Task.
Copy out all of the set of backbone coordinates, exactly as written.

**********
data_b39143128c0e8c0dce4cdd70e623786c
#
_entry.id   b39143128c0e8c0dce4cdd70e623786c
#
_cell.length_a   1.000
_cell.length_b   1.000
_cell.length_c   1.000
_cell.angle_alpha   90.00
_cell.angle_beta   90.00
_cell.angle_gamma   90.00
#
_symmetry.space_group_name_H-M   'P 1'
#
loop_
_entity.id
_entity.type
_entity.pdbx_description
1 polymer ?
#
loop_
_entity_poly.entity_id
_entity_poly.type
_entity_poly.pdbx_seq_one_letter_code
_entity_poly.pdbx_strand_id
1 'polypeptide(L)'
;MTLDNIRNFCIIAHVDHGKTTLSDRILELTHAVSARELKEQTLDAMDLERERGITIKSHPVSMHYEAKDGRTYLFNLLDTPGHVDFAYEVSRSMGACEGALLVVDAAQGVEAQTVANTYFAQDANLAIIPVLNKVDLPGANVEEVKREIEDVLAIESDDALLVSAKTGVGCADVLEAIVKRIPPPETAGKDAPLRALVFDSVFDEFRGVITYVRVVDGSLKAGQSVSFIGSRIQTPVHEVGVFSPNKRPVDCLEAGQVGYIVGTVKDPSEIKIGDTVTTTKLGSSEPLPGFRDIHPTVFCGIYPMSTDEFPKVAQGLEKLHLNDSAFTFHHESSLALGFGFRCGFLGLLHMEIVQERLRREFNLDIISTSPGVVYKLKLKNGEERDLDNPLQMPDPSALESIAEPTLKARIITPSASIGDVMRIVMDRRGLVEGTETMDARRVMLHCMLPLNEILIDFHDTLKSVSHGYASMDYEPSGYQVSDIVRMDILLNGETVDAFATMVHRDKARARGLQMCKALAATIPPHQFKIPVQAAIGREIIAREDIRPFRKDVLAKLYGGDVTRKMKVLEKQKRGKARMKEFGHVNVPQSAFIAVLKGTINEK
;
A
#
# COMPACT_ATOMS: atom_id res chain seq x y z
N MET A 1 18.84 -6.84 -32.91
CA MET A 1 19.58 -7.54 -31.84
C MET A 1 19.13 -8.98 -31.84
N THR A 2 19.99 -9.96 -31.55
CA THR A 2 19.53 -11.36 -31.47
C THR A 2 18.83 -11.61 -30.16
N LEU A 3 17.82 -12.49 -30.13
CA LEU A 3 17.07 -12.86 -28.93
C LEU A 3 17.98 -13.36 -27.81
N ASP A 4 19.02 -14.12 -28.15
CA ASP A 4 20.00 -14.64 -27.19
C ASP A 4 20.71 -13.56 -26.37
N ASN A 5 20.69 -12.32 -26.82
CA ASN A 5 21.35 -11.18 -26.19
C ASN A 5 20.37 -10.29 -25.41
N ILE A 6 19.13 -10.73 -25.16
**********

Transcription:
data_b39143128c0e8c0dce4cdd70e623786c
#
_entry.id   b39143128c0e8c0dce4cdd70e623786c
#
_cell.length_a   1.000
_cell.length_b   1.000
_cell.length_c   1.000
_cell.angle_alpha   90.00
_cell.angle_beta   90.00
_cell.angle_gamma   90.00
#
_symmetry.space_group_name_H-M   'P 1'
#
loop_
_entity.id
_entity.type
_entity.pdbx_description
1 polymer ?
#
loop_
_entity_poly.entity_id
_entity_poly.type
_entity_poly.pdbx_seq_one_letter_code
_entity_poly.pdbx_strand_id
1 'polypeptide(L)'
;MTLDNIRNFCIIAHVDHGKTTLSDRILELTHAVSARELKEQTLDAMDLERERGITIKSHPVSMHYEAKDGRTYLFNLLDTPGHVDFAYEVSRSMGACEGALLVVDAAQGVEAQTVANTYFAQDANLAIIPVLNKVDLPGANVEEVKREIEDVLAIESDDALLVSAKTGVGCADVLEAIVKRIPPPETAGKDAPLRALVFDSVFDEFRGVITYVRVVDGSLKAGQSVSFIGSRIQTPVHEVGVFSPNKRPVDCLEAGQVGYIVGTVKDPSEIKIGDTVTTTKLGSSEPLPGFRDIHPTVFCGIYPMSTDEFPKVAQGLEKLHLNDSAFTFHHESSLALGFGFRCGFLGLLHMEIVQERLRREFNLDIISTSPGVVYKLKLKNGEERDLDNPLQMPDPSALESIAEPTLKARIITPSASIGDVMRIVMDRRGLVEGTETMDARRVMLHCMLPLNEILIDFHDTLKSVSHGYASMDYEPSGYQVSDIVRMDILLNGETVDAFATMVHRDKARARGLQMCKALAATIPPHQFKIPVQAAIGREIIAREDIRPFRKDVLAKLYGGDVTRKMKVLEKQKRGKARMKEFGHVNVPQSAFIAVLKGTINEK
;
A
#
# COMPACT_ATOMS: atom_id res chain seq x y z
N MET A 1 18.84 -6.84 -32.91
CA MET A 1 19.58 -7.54 -31.84
C MET A 1 19.13 -8.98 -31.84
N THR A 2 19.99 -9.96 -31.55
CA THR A 2 19.53 -11.36 -31.47
C THR A 2 18.83 -11.61 -30.16
N LEU A 3 17.82 -12.49 -30.13
CA LEU A 3 17.07 -12.86 -28.93
C LEU A 3 17.98 -13.36 -27.81
N ASP A 4 19.02 -14.12 -28.15
CA ASP A 4 20.00 -14.64 -27.19
C ASP A 4 20.71 -13.56 -26.37
N ASN A 5 20.69 -12.32 -26.82
CA ASN A 5 21.35 -11.18 -26.19
C ASN A 5 20.37 -10.29 -25.41
N ILE A 6 19.13 -10.73 -25.16